Thursday, March 29, 2007
Yesterday the sheep shearer was here. There is nothing better than watching someone else shear your sheep! Shearing is hard work even if you are not the one operating the shears. Just getting 'ahold' of each one and directing them to the shearing area five feet away will wear you out. Not to mention gathering each fleece to tag and bag. Thank you Stella and Deb!
After everything quiets down and the sheep are relaxing outside, I go back and skirt (pull off the undesirable wool from the edges) each fleece. This might be my favorite part. It’s not every day you can sink your hands into Crazy Esther’s wool :-). Other than Henri, those Jacob sheep are a wild bunch. The Cheviots are just as bad – and PP lived in my kitchen and slept on my lap as a baby!
Ewenice is a welcome addition to the family. Punkin might have been the BEST sheep ever, but Ewenice is the SWEETEST sheep ever. She’s a four year old Border Leicester ewe and was the last sheep left in a spinner’s flock in Frankfort, Kentucky. She was lonely by herself and they wanted her to have a sheepy home with sheepy friends. It’s a little hard to make sheepy friends, however, when you’d rather be drinking coffee on the porch with people. One sentence I thought would never come out of my mouth is, “Go around to the back door, Ewenice”.
Friday, March 23, 2007
I AM TAKING BACK CONTROL OF THIS FARM!
The bird chasing cats have been kicked out of the greenhouse. They are now homeless and living in cardboard boxes. If they don’t straighten up, I’m going to give their Alaskan Salmon Cat Treats to the dogs. Even the crumbs.
In a combat maneuver tonight, each and every chicken will have her wing feathers clipped. There will be no more digging in my gardens, hiding eggs in the hay stalls, sleeping in the loft, teasing Iris in the driveway, trying to figure out how to start the tractor... No more. You have five acres, a creek and three horse stalls to play in all day. It’s a chicken paradise.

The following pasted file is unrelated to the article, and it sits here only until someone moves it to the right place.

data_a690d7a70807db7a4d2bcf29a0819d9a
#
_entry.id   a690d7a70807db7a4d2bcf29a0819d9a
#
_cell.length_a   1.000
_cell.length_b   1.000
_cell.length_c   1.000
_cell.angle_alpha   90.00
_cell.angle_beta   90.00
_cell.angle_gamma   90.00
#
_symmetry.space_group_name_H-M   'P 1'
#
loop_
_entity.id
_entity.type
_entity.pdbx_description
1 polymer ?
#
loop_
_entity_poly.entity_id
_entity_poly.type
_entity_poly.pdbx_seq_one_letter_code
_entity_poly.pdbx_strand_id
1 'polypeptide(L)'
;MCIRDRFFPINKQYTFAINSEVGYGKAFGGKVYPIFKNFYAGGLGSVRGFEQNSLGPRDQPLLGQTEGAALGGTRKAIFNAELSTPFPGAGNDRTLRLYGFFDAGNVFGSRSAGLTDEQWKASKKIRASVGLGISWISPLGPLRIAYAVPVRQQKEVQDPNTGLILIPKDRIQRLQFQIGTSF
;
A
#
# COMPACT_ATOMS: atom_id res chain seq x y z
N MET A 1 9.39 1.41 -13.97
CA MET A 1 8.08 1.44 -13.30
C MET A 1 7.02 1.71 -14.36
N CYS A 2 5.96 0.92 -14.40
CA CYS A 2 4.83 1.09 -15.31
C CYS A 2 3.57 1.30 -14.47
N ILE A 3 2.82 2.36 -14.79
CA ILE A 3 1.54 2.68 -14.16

Elizabeth and Peabody! If you don’t quit screaming at me when I’m working on the porch, there’s a fair chance you might be our first non-vegetarian cooking experiment. I’m not kidding. You have plenty of green grass to eat. You do not need “cookies”. I realize it’s hotter than normal this time of year. The shearer is coming on Wednesday. I think you can make it.
T-Bone, Handy and Aria. You will all be wearing (grazing limiting) muzzles until midsummer. You eat way too much grass and it makes you sick. T-Bone! WHEN you figure out how to take it off, do not throw it over the fence onto the driveway to taunt me. Likewise, do not throw it over on Stella’s driveway to try to hide it from me. She’s on MY side. We are not amused. A little impressed maybe, but not amused. You will not prevail. Stop laughing! I mean it!
Iris. We are putting landscaping and a wrought iron fence across the middle of the side yard. You will no longer use that as the raceway in your attempt to chase cars. The 4” trough you have worn down over the last few years is being filled in and there WILL be grass there (or maybe a nice stone patio :-). Right now it looks terrible and we are tired of falling in it when we try to make a run for it to get away from you all.
The dirt digging, furniture chewing, extension cord eating (!) Corgi…well, we haven’t quite figured out what to do with her. There’s only so much you can hope for with a Corgi. It’s a good thing they are cute.
It’s a good thing they are ALL cute.